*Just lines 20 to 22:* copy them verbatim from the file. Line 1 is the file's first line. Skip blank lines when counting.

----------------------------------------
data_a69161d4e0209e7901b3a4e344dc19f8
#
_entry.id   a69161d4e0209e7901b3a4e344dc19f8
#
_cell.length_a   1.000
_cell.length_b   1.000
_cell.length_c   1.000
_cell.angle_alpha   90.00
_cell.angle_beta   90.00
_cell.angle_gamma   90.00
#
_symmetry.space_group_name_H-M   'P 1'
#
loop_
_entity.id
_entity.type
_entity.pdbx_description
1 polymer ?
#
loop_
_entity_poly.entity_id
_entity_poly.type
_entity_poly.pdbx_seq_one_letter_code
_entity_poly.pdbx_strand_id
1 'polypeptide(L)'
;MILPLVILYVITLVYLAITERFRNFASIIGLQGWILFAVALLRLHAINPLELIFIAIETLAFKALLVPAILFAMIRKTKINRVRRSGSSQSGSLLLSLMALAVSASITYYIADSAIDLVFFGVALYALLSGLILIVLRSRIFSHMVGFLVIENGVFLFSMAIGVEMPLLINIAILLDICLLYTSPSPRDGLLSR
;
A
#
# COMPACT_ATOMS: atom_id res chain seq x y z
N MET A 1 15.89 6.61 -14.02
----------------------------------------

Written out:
loop_
_entity_poly.entity_id
_entity_poly.type